- Dementia Slideshow Pictures
- Take the ADHD Quiz
- Brain Foods Slideshow Pictures
- Patient Comments: Electromyogram - Experience
- Patient Comments: Electromyogram - Diagnosis
How do you prepare for an intramuscular EMG?
For adults, no special preparation is needed. For infants and children, the physical and psychological preparation depends on the child's age, behavior, and prior experience. (For instance, has the child been traumatized by another medical or dental procedure?)
Does an EMG hurt?
Yes. There is some discomfort at the time the needle electrodes are inserted. They feel like shots (intramuscular injections), although nothing is injected during an EMG. Afterwards, the muscle may feel a little sore for up to a few days.
What other test is done during an intramuscular EMG?
A nerve conduction velocity (NCV) test is often done at the same time as an EMG. In this test, the nerve is electrically stimulated while a second electrode detects the electrical impulse 'down-stream' from the first. This is usually done with surface patch electrodes (they are similar to those used for an electrocardiogram) that are placed on the skin over the nerve at various locations. One electrode stimulates the nerve with a very mild electrical impulse. The resulting electrical activity is recorded by the other electrodes. The distance between electrodes and the time it takes for electrical impulses to travel between electrodes are used to calculate the speed of impulse transmission (nerve conduction velocity). A decreased speed of transmission indicates nerve disease.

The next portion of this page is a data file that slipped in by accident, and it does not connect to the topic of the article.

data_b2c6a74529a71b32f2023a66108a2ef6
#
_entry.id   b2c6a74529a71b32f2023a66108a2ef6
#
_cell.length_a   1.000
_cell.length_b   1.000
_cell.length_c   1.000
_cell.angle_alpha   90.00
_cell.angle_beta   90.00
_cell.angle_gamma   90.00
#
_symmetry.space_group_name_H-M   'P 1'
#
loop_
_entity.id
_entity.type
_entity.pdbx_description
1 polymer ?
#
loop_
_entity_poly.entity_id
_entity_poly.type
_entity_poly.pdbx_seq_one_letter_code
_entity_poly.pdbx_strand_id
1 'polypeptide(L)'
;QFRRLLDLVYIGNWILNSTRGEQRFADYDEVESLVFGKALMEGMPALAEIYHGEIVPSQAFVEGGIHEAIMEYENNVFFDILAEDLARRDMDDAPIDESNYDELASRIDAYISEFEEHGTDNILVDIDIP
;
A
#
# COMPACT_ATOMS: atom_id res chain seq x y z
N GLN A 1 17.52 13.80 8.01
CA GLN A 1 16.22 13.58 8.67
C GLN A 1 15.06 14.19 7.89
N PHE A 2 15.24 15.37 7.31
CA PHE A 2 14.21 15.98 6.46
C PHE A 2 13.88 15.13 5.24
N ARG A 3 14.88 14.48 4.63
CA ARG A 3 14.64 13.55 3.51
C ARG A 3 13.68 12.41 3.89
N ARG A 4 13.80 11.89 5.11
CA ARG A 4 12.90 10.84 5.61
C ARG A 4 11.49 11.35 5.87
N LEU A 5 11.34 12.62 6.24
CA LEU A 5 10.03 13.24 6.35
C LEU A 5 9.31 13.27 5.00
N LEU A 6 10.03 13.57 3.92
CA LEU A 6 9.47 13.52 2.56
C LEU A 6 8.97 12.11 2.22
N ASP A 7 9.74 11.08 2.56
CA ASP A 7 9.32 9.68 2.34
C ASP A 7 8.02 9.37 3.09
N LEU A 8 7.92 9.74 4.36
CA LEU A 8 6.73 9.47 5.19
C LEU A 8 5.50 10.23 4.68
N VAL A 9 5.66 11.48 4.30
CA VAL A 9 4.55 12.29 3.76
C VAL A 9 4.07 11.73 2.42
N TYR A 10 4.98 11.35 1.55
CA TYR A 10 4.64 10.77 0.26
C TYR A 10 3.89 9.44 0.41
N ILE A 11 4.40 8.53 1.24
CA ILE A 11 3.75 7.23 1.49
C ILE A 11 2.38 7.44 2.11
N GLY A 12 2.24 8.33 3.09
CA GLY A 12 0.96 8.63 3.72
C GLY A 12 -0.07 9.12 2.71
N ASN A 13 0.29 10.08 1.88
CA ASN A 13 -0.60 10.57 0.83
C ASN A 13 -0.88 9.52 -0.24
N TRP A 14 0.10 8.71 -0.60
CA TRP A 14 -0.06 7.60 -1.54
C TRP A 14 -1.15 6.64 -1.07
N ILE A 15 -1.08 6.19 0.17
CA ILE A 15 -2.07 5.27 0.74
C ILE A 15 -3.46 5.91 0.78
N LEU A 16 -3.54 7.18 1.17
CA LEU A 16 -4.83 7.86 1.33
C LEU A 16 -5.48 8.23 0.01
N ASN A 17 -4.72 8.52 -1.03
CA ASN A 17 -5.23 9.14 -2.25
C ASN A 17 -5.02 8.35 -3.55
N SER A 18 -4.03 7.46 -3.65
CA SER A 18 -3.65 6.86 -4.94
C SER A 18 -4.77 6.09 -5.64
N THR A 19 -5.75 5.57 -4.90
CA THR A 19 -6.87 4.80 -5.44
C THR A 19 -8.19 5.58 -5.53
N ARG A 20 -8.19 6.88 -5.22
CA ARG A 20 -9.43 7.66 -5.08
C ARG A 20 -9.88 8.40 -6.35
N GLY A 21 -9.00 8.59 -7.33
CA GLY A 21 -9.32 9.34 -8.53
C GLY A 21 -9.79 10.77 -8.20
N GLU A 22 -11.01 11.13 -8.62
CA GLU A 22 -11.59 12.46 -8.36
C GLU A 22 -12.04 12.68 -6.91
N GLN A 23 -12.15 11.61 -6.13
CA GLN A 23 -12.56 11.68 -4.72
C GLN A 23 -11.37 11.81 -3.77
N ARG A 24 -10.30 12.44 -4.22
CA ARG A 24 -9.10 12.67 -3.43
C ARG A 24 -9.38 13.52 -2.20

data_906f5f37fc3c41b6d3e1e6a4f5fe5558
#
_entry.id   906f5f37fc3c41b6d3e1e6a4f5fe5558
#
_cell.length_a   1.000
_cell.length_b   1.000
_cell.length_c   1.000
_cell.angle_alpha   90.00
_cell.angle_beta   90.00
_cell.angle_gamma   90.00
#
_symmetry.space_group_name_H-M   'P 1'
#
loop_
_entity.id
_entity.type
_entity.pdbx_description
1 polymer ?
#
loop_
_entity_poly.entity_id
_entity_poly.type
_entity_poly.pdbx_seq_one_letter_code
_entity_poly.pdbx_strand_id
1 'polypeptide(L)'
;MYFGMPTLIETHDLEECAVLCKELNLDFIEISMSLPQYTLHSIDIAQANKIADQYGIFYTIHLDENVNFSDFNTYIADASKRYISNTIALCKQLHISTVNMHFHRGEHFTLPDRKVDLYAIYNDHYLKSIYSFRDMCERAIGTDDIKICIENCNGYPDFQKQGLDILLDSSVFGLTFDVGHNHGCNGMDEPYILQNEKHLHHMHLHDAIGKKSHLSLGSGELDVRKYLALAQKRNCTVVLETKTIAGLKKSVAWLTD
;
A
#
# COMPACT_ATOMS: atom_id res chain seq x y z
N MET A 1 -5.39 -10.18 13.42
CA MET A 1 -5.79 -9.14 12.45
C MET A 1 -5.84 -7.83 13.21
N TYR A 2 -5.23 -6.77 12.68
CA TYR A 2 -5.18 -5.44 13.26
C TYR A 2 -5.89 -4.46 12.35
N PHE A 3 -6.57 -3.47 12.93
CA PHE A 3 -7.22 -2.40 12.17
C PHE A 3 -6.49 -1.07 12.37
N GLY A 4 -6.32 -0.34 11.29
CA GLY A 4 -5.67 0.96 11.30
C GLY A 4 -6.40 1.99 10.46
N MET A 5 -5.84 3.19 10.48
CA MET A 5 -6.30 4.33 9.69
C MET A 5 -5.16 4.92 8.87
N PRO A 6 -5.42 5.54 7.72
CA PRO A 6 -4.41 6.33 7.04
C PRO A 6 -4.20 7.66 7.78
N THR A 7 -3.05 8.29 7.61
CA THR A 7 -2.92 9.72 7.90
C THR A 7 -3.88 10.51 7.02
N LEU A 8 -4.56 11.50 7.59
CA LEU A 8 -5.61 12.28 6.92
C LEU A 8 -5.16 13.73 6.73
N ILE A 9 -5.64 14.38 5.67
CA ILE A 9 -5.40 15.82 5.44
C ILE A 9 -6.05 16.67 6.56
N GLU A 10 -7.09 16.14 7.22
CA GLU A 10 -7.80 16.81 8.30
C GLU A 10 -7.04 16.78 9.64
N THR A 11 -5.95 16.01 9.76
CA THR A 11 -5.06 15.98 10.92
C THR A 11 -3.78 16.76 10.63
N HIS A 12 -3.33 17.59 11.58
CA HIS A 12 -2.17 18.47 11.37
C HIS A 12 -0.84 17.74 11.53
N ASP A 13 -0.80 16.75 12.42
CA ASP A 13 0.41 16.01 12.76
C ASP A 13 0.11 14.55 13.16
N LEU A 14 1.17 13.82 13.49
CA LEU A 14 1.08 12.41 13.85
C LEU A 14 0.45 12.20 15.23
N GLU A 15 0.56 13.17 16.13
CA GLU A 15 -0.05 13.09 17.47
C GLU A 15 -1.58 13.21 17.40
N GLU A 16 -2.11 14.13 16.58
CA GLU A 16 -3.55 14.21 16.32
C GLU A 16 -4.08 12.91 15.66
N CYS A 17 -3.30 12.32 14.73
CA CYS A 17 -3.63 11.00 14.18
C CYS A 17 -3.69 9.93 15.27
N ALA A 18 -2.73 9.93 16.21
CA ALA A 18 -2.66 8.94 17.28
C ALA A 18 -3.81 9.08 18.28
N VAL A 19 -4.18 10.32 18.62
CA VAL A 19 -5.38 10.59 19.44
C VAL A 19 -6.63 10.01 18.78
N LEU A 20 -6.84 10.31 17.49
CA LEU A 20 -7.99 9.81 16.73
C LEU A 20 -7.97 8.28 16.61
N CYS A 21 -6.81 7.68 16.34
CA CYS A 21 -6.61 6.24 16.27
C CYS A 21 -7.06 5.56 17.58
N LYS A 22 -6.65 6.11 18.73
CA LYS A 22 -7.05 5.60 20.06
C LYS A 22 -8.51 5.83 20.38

The NCV test can be used to detect true nerve disorders (such as neuropathy) or conditions whereby muscles are affected by nerve injury (such as carpal tunnel syndrome). Normal body temperature must be maintained for the NCV test, because low body temperatures slow nerve conduction.
Previous contributing authors and editors: Medical Author: Frederick Hecht, MD, FAAP, FACMG
Medical Editor: Barbara K. Hecht, Ph.D.
Medically reviewed by Aimee V. HachigianGould, MD; American Board of Orthopaedic Surgery
National Institutes of Health